15. Focus on the Global South, Alternative Security Program. Manila, July 22-24. Organized by Focus on the Global South (FOCUS). Attended by over 150 participants, including government officials and NGO activists from Asia Pacific, Europe, North America, and Australia. Presenters were from Australia, Cambodia, Canada, Fiji, India, Indonesia, Japan, New Zealand, Pakistan, the Philippines, PRC, UK, US, and Vietnam. The theme of the meeting was alternative regional security; Asia's prospects and dilemmas. The topics discuss included the fragile state of security in the region, security networks, the Asian financial crisis and implications for security, globalization and security, human security and Asia Pacific, nuclear weapons in South Asia and Asia Pacific, constructive engagement and constructive intervention, and US strategy and hegemony in Asia. Contact: Ehito Kimura, FOCUS, fax: 662-255-9976, e-mail: e.kimura@focusweb.org, website: http://www.focusweb.org
  16. From Miracle to Meltdown: The End of Asian Capitalism? Fremantle, Australia, August 20-22. Organized by Murdoch University Asia Research Centre and the Centre for International Studies at Yonsei University. Attended by participants from Australia, ROK and Malaysia. The main theme was the Asian economic crisis. Topics discussed included International Markets, Domestic Imperatives and Economic Governance; State Structures, Governance and the End of Asian Capitalism; Crisis and Reform in Southeast Asia; Vicissitudes of Economic Nationalism in East Asia; Regional Responses, Implications and International Institutions. Contact: Asia Research Centre, fax: 618-9310-4944.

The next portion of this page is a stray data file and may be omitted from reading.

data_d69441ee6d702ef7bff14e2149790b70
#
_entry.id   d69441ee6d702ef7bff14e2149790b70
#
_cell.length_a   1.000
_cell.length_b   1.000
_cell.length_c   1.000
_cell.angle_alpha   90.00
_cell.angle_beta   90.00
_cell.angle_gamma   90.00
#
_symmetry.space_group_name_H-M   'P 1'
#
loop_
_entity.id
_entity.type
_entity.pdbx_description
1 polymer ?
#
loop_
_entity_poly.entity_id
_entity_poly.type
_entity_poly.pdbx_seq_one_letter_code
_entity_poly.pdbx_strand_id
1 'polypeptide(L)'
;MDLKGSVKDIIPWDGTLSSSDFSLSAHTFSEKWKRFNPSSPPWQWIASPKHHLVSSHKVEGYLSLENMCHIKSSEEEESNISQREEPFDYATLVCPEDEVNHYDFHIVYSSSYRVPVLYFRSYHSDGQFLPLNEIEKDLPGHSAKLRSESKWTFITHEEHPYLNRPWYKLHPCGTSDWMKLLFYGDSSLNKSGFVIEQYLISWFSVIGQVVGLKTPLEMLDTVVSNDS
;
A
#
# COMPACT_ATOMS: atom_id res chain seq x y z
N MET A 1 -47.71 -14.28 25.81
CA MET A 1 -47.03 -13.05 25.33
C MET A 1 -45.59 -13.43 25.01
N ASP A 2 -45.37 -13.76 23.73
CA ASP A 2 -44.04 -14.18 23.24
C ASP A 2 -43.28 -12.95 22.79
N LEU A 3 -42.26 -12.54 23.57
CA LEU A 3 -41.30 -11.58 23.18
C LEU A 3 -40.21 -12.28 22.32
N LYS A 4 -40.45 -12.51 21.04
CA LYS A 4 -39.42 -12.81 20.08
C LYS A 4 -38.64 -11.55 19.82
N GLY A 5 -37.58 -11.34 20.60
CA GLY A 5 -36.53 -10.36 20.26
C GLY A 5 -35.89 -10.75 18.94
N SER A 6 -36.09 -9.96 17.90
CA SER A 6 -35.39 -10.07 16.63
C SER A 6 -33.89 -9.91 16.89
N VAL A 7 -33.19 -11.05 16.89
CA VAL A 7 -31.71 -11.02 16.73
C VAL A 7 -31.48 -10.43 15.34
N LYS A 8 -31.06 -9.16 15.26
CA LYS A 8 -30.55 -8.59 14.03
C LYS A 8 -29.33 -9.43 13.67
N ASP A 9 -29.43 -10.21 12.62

17. Urgent Action for Nuclear Nonproliferation. Tokyo, August 29-30. Sponsored by the Hiroshima Peace Institute and the Japan Institute of International Affairs (JIIA). The closed-door conference was attended by experts on disarmament and security affairs from 16 nations, including Japan, India, Pakistan, UK, US. The main theme was nuclear nonproliferation, and topics discussed included India and Pakistan's nuclear tests and nuclear disarmament. Contact: Toshiya Hoshino, JIIA, fax: 813-3505-7186, e-mail: hoshinot@po.iijnet.or.jp, website: http://www.iijnet.or.jp/JIIA/ (As reported in the Asahi Shimbun on August 31, 1998)
  18. "Japan and Europe: How Can the Link Be Strengthened?" (Wilton Park Conference 533) Wilton Park, September 1-4. Organized by the Wilton Park Conference Centre. Attended by participants from France, Japan, UK, and USA. The topics discussed included Japan-EU relations, the implications of the Asian crisis for Europe and the US, access to the Japanese market, the "big bang" reforms in Japan, implications of economic and monetary union for global micro-economic management and trading patterns, and the impact of enlarging the EU and NATO on relations with Japan. Contact: Frances Martin, Wilton Park, fax: 44-1903-815931, e-mail: martin@wiltonpark.org.uk
  19. 3rd Philippine Echo Seminar on Development and Security in Southeast Asia Project. Davao City, September 18. Funded by the Canadian International Development Agency. Jointly organized by the Institute for Strategic and Development Studies (Philippines), York Centre for International and Security Studies (Canada), Centre for International and Strategic Studies (Indonesia). Contact: Contact: Carolina Hernandez, ISDS, fax: 632-921-1436/927-3894, e-mail: isdsphil@cnl.net
  20. 4th CSCAP Transnational Crime Working Group Meeting. Sydney, October 11-13. Organized by CSCAP-Australia in Cooperation with the Australian Institute of Police Management (AIPM). Contact: John McFarlane, fax: 61-2-6268-8440, e-mail: j.mcfarlane@adfa.oz.au